Now that the historic win has gone down, UMBC, and their social media account, have become immortal.
Xavier got off to a slow start, but rallied to run past No. 16 Texas Southern for a 102-83 NCAA tournament victory on Friday night in the West Region.
The Musketeers (29-5) had huge performances from seniors Trevon Bluiett (26 points) and J.P. Macura (29 points) as the duo combined for seven three-pointers and 35 points in the first 20 minutes. The duo ended up getting a third major scorer in the second half when senior big man Kerem Kanter stepped up his play. Kanter ended up with 24 points.
Xavier shot 45 percent (11-for-24) from three-point range and 54 percent from the field (35-for-64) in the win.
Texas Southern (16-20) went on a 16-0 run at one point in the first half to take a 20-13 lead. The Tigers had the momentum, but things quickly turned the other way when Xavier responded with its own 16-0 flurry.
The Tigers had five double-figure scorers, led by point guard Damontrae Jefferson with 20 points, but they couldn’t get stops on the other end. Guard Derrick Bruce finished with 18 points while Robert Lewis (14 points), Donte Clark (12 points) and Trayvon Reed (10 points) also finished in double-figures.
The Tigers started this season 0-13 as they lost all road games against tough competition. The SWAC champions rallied to win eight straight games before the NCAA tournament and put up an admirable fight before falling to the Big East regular season champions.
Xavier moves on to face the winner of No. 8 seed Missouri and No. 9 seed Florida State as the Musketeers could have a tough matchup against either team.
Auburn did everything they possibly could to become the third No. 4 seed to fall to a No. 13 seed in their first round game of the NCAA tournament.
Charleston, who was essentially playing without their best player, Joe Chealey, who was a shell of himself as he battled an ankle injury, turned the ball over 21 times and shot 5-for-22 from beyond the arc and still managed to find a way to be ahead in the final three minutes.
The Tigers, who are eighth in the country in free throw shooting percentage, made just 15-of-32 from the charity stripe. They missed all 13 threes they shot in the first half — a first for the program in Bruce Pearl’s tenure — and finish the night just 5-for-24 from beyond the arc while shooting 35.6 percent from the floor.
After Bruce Brown missed a pair of free throws with 14 seconds left, Charleston’s Grant Riller had a shot to tie the game. He missed, Auburn finally made a free throw down the stretch, and the Tigers escaped with a 62-58 win that they barely deserved.
The most important part of that sentence, however, is “win”.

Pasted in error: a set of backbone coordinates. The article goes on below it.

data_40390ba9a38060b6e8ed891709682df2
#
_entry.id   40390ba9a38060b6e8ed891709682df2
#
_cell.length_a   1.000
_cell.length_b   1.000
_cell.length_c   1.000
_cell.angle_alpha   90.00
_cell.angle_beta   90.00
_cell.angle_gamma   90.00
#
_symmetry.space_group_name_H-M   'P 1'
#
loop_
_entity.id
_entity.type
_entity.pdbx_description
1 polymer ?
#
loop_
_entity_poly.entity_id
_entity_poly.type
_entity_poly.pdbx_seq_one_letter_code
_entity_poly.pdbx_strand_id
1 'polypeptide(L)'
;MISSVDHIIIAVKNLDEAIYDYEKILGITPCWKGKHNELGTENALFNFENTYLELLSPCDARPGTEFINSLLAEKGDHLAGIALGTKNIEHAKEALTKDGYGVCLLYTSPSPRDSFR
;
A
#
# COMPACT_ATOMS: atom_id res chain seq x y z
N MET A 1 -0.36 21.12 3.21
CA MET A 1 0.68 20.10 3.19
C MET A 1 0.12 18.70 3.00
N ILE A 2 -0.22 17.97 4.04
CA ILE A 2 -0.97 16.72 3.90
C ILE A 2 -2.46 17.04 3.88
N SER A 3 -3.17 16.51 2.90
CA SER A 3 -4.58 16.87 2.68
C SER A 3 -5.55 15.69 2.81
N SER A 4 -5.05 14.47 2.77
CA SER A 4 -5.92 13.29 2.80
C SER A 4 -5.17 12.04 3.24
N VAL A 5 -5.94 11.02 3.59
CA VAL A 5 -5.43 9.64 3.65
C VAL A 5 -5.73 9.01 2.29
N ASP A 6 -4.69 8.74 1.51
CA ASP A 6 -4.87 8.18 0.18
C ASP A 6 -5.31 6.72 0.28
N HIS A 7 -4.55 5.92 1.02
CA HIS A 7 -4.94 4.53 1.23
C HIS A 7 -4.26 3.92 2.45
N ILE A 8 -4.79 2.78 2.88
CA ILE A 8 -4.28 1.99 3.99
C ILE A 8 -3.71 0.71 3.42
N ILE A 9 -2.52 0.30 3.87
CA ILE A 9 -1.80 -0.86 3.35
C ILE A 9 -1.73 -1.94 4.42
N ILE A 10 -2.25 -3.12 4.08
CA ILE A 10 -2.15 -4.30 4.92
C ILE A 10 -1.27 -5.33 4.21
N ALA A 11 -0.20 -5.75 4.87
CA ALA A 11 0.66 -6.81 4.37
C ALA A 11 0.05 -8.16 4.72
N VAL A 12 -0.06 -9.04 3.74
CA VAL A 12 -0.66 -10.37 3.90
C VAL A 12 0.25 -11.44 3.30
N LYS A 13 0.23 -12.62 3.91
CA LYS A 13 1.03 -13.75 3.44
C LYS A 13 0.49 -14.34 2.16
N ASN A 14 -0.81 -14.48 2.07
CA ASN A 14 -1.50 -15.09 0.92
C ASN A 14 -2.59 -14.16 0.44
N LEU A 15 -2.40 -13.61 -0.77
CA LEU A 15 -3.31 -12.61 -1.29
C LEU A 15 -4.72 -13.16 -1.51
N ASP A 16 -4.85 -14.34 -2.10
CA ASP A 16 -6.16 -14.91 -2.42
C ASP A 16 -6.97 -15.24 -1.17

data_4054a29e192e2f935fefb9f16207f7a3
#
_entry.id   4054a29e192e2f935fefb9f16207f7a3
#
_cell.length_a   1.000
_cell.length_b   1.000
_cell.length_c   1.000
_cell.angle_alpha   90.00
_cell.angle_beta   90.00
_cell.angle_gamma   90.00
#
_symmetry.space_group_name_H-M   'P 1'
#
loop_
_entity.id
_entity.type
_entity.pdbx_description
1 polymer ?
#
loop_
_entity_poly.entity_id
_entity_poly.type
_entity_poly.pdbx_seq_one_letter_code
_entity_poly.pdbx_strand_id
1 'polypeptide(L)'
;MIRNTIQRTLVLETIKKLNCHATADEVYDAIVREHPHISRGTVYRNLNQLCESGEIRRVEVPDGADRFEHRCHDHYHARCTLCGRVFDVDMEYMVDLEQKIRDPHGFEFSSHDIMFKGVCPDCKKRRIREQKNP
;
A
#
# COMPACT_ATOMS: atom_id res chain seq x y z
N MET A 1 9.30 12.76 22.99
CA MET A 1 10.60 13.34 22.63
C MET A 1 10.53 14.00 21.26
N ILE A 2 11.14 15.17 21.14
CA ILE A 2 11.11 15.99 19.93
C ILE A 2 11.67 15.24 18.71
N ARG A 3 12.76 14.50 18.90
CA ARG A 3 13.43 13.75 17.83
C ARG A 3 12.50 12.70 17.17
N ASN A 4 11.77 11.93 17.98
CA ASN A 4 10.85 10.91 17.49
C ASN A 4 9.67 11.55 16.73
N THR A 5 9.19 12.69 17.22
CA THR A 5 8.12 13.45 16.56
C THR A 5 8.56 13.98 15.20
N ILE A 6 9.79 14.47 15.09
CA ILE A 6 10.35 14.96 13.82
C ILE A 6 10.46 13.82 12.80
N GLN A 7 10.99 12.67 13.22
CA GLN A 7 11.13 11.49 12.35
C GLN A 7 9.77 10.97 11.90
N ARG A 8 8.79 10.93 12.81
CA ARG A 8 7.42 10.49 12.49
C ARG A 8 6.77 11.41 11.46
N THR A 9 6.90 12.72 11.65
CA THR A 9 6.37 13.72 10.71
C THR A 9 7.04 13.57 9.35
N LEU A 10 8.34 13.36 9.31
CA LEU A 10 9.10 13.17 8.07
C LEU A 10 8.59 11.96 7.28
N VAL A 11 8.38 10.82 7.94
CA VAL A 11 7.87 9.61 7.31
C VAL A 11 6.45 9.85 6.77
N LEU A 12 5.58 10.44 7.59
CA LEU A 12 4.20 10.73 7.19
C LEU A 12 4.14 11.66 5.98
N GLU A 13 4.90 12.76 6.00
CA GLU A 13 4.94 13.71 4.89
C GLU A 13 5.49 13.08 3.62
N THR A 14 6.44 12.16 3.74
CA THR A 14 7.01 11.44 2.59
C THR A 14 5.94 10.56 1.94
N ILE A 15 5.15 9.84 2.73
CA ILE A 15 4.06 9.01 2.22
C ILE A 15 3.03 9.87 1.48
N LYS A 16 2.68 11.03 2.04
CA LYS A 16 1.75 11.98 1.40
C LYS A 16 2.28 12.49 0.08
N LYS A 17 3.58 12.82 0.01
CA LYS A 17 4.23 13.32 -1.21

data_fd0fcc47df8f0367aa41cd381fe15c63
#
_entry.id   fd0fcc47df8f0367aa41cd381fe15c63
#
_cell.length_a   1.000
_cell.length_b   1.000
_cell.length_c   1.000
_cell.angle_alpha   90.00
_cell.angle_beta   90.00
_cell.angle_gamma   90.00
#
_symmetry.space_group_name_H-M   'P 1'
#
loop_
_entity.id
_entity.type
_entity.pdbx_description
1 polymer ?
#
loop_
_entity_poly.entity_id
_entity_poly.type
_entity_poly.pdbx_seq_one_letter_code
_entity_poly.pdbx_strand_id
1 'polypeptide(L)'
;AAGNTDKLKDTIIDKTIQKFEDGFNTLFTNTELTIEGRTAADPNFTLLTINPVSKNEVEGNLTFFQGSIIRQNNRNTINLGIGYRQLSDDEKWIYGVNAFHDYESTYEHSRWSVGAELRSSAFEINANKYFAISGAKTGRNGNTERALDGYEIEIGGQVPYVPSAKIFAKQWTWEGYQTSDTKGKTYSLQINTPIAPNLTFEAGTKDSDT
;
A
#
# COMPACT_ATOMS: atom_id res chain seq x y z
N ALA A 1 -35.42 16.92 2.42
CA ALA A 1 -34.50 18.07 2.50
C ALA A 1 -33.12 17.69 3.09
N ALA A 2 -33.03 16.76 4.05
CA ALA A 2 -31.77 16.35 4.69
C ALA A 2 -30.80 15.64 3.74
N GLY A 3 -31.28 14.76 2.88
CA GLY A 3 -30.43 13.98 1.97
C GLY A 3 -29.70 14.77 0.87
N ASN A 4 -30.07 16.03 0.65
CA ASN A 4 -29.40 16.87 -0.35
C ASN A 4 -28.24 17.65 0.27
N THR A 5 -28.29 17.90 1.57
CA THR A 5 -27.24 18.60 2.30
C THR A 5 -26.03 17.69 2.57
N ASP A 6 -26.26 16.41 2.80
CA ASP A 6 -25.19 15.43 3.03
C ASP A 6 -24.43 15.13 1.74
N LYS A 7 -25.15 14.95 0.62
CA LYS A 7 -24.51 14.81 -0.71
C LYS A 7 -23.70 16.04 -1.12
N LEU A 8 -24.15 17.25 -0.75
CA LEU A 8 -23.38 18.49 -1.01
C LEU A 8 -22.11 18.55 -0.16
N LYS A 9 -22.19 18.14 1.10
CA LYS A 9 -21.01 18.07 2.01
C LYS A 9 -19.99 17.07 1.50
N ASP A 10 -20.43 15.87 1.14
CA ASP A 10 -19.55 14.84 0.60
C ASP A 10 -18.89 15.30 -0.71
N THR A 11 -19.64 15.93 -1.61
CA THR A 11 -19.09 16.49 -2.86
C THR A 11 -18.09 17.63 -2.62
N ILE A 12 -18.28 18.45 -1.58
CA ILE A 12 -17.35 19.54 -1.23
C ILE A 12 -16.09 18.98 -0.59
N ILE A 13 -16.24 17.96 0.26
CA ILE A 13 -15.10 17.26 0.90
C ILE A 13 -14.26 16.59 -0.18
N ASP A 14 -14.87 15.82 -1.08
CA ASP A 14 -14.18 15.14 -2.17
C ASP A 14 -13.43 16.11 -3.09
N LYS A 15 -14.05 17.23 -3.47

There’s a reason that the saying in March is “survive and advance”. As long as you survive, as long as you live to advance and play another day, there’s always a chance.
I don’t think there is a single player on that Auburn roster, on the Auburn coaching staff or in the state of Alabama that will believe that the way they played on Friday night will be enough to get this team — who were co-champions of the SEC that went wire to wire in first place in the league — where they want to be this year. And to be frank, with the injury to Anfernee McLemore and the shoulder issue that is plaguing Bruce Brown, there’s a chance that this team may be too beaten down to make any kind of serious run in March.
But they’re still here.
Hope is still alive.
And that counts for something.
It took a while for No. 3 seed Michigan State to get into a rhythm, but once they did, Bucknell, the Patriot League champs, didn’t have enough of an answer.
After heading into halftime with just a 44-40 lead, the Spartans held Bucknell to just 14 points in the first 16 minutes of the second half, pushing their lead as high as 18 points in an 82-78 win. The Bison hit a flurry of shots in the final seconds to make the final score look much more flattering than the second half actually was.
For Michigan State, however, the story of this game was Miles Bridges.
Oft-derided this season as a talent that couldn’t take over when his team needed him to, a player that was said to have “no game” by Big Ten expert that shall remain nameless, the NBC Sports Preseason Player of the Year took over against Bucknell. He finished with 29 points, nine boards and four assists, taking 22 shots from the floor with just seven of them coming from beyond the arc.
He went into takeover mode without simply settling for jumpers.
And that is when the Spartans end up at a different level. That’s when they reach their peak, and if we are going to see that Bridges for the rest of the NCAA tournament, then maybe — just maybe — this team has a chance to live up to the potential we all bestowed upon them at the start of the season.
The Spartans will advance to the second round of the NCAA tournament, where they will face off with the winner of tonight’s No. 6 TCU-No. 11 Syracuse game.